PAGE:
Watching a drug-sniffing dog in a Suffolk County jailhouse training exercise was a high point of Lauren Holmes’ summer so far.
The 20-year-old from Miller Place was in a jovial mood as she looked back on the K-9' unit's search for contraband Wednesday — graduation day for Holmes and 21 others who finished the Suffolk County Sheriff Office’s 13-week internship program.
Among the lessons learned by watching: Dogs in the K-9 unit are trained to sit patiently for a treat after they turn up evidence in a search.
"Dogs can actually do that, their sense is crazy," Holmes said with amazement, "like they'll find it within a matter of seconds."
Suffolk County Sheriff Errol D. Toulon Jr. handed out the graduation certificates in an administrative section of the Yaphank Correctional Facility. The program gives college students a grand tour of possible careers in law enforcement, spending one full day each week learning different aspects of the profession firsthand.
“The goal is to really actually create a program for those that are looking to be involved in the criminal justice system to better understand the criminal justice system,” Toulon told Newsday. “It's a great opportunity for them to have good exposure and if they're pursuing a career in law enforcement, they can add this to their resume.”
The instruction included touring correctional facilities, education from the domestic violence bureau, participation in active threat scenarios, going on ride-alongs with deputy sheriffs and other law enforcement activities.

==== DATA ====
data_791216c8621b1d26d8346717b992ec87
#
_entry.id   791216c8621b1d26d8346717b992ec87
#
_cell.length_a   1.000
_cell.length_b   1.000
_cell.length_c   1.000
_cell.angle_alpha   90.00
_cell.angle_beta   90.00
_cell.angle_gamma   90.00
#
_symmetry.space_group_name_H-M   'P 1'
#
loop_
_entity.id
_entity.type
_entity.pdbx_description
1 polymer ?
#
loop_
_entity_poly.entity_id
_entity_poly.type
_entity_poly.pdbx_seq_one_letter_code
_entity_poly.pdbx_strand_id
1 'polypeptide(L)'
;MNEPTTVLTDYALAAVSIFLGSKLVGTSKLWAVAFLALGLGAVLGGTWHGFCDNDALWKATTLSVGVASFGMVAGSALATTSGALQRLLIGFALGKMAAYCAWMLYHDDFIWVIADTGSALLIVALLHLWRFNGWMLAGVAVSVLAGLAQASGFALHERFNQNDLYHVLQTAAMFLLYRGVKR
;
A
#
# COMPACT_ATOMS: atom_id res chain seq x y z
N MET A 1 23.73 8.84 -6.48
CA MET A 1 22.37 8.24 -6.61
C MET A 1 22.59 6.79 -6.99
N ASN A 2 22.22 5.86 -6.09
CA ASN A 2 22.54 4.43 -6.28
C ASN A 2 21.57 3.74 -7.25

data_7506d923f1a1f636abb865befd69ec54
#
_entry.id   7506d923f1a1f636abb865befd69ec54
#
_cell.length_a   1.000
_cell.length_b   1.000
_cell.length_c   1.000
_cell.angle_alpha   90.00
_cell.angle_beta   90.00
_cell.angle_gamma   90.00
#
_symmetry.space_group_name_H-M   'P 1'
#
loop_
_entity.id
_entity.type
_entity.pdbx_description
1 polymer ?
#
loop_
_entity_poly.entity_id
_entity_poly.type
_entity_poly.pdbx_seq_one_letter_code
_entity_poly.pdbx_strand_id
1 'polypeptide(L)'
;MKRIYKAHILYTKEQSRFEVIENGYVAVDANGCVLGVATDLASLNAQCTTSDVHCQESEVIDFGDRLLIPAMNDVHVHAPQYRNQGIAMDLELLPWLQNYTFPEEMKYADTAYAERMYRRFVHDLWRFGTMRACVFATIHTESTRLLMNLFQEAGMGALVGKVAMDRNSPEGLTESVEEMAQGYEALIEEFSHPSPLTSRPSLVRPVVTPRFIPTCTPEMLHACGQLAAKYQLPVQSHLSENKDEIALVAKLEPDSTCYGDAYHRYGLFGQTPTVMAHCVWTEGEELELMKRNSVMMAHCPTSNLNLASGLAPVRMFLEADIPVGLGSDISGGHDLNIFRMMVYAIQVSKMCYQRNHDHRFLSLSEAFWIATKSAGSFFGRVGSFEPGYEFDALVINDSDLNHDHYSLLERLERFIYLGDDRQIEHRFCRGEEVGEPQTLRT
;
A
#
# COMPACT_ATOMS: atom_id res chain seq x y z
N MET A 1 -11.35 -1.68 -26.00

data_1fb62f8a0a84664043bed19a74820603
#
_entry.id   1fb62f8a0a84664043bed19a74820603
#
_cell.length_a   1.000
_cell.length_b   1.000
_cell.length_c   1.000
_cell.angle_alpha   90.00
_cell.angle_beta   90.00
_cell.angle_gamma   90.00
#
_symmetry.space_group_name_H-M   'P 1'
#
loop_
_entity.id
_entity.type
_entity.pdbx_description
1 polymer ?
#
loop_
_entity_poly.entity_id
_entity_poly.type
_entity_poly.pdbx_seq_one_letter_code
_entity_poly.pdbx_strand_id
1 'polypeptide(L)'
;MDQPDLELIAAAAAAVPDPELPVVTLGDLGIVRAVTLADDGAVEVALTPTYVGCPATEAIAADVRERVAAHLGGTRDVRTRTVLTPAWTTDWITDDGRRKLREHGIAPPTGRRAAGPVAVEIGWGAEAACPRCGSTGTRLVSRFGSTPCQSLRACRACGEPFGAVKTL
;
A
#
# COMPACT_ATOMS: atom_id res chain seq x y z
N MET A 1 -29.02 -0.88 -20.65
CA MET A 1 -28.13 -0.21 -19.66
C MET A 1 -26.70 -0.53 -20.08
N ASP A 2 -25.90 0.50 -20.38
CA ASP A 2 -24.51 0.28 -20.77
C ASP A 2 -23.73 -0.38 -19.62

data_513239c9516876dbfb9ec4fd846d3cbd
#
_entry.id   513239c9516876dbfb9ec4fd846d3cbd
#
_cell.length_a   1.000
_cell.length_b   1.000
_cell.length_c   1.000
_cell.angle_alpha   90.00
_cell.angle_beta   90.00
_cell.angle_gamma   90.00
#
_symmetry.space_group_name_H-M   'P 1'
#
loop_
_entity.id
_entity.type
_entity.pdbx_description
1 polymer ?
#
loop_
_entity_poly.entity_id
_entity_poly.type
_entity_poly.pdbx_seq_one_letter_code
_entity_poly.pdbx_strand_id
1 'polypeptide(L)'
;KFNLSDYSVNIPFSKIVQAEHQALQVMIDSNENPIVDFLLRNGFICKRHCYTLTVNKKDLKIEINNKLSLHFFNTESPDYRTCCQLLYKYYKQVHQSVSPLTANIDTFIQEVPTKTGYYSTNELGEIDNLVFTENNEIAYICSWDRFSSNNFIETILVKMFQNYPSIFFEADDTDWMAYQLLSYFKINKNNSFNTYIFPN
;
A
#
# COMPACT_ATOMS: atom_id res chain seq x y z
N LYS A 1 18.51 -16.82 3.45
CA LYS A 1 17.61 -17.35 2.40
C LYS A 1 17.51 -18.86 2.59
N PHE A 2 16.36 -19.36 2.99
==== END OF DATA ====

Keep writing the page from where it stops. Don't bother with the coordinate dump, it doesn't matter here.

Toulon said that about two-thirds of former interns will go on to pursue careers in law enforcement, whether in a uniformed or civilian capacity.
Johnny Argueta, 19, of Yaphank, said he’s always admired police and after the sophomore finishes his bachelor’s degree in criminal justice at St. Joseph’s University, he plans to go into law enforcement.
“Growing up in a tough neighborhood, such as North Bellport, where law enforcement is constantly around, I would always look up to them,” Argueta said. He said the internship solidified his desire to become a police officer or deputy sheriff. “It really helps me understand exactly what an officer or deputy sheriff actually does,” he said of the program.
Argueta said the marine bureau sparked his interest in a new aspect of law enforcement. “I've recently been around the water a lot, and I really got into boats,” he said. “That was one of my favorite things.”
Holmes, who finished her associate degree from Suffolk County Community College in criminal justice in the spring, said she plans to take a Civil Service exam in December and wants to become a deputy sheriff.
“It's very hard job and their main focus is just to keep you safe,” Holmes said. “That's all they really want.”